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Launched in the late 1990s, Rezulin had been considered a major advancement for diabetes drugs, but three years later, the FDA requested that manufacturer Parke-Davis/Warner-Lambert remove it from the market for rare but extremely severe liver problems and cardiovascular issues.

Since that point, Pfizer, which took over Parke-Davis/Warner-Lambert, has been embroiled with thousands of lawsuits at state and federal levels. Plaintiffs allege the manufacturer concealed crucial data to get the FDA to approve Rezulin.


Generically known as Troglitazone, Rezulin is part of a drug class known as thiazolidinediones. When it was launched in 1997, doctors prescribed it to Type 2 diabetes patients already using insulin but whose blood sugar was still not well controlled by diet and exercise. Rezulin supposedly drew sugar from the blood to cells in order to supply energy.

However, while the drug had been prescribed to 488,000 patients in January 1999 alone, its popularity was brief. The U.K. banned it in 1997, and by March 2000, the FDA requested Parke-Davis/Warner-Lambert remove it from shelves, after data comparing it to Avandia and Actos showed Rezulin to be more toxic to the liver.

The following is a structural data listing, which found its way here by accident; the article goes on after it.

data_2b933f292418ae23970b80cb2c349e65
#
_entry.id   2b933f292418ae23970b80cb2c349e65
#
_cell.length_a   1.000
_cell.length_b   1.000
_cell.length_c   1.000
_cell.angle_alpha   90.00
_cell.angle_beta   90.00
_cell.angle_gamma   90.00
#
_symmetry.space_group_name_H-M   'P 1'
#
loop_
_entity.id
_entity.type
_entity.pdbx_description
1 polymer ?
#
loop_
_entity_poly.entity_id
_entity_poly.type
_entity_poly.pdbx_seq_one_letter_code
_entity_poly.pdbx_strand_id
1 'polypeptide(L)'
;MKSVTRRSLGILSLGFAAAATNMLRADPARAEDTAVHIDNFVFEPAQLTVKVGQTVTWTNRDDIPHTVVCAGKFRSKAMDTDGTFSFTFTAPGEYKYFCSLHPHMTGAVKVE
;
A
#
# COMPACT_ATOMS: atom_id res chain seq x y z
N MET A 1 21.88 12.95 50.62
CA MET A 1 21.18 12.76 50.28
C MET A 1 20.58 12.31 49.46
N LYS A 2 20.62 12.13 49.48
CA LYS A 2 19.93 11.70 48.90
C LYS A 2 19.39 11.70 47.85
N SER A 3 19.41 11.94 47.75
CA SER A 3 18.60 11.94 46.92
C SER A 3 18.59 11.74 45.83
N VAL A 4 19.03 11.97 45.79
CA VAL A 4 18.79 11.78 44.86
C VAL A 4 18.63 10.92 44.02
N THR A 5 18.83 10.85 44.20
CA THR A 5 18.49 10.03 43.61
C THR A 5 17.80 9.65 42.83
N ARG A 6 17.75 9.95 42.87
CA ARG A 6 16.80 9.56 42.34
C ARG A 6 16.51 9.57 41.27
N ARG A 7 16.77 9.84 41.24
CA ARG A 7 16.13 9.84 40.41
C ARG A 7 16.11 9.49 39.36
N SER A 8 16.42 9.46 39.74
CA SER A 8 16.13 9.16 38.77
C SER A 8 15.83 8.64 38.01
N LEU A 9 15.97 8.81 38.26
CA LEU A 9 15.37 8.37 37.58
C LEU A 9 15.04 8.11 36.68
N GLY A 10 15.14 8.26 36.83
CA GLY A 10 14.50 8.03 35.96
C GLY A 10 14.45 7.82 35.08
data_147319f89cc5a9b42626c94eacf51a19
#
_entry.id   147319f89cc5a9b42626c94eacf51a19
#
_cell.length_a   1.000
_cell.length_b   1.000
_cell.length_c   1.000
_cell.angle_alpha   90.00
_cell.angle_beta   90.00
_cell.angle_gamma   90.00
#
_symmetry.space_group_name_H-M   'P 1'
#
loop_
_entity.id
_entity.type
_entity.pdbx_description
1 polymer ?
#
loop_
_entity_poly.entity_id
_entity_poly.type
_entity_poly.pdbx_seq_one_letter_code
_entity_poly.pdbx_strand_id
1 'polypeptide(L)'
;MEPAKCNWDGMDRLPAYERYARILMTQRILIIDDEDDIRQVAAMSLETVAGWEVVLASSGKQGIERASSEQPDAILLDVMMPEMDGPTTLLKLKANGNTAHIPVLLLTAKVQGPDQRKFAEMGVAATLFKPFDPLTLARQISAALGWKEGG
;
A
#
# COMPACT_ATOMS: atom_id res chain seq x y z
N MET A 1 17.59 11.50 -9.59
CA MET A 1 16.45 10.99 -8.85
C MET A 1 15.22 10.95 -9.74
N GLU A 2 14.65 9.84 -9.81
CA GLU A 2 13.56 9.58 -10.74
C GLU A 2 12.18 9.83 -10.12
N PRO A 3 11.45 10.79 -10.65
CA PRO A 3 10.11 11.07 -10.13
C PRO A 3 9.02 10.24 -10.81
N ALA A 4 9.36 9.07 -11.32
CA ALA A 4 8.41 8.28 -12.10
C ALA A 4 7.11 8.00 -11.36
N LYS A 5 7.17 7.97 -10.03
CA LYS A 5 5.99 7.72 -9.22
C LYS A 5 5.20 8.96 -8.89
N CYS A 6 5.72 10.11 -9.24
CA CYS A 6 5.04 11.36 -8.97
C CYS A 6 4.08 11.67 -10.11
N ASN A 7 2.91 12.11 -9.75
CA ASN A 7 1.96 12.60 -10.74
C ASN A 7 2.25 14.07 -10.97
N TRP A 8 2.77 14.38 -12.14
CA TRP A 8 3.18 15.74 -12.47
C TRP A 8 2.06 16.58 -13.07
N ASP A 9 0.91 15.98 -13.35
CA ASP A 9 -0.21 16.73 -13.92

At the time, the FDA had 47 reports of liver problems, including autoimmune hepatitis. As well, there were 63 reports of death, although that number was later found to be 400. Hundreds more experienced liver failure.


Claims totaling to 4,200 in the early 2000s alleged Parke-Davis/Warner-Lambert concealed and withheld information from the FDA after liver toxicity was discovered during clinical trials. By 2004, Pfizer settled a class action lawsuit for $60 million concerning the drug’s marketing, with the plaintiff alleging the manufacturer misrepresented safety risks in its advertisements.

By 2008, the U.S. Supreme Court allowed Michigan patients to sue Pfizer, with 27 plaintiffs claiming Rezulin directly caused liver injuries and alleging Parke-Davis/Warner-Lambert engaged in fraud by misleading the FDA. Since that point, Pfizer settled 35,000 claims for $450 million.

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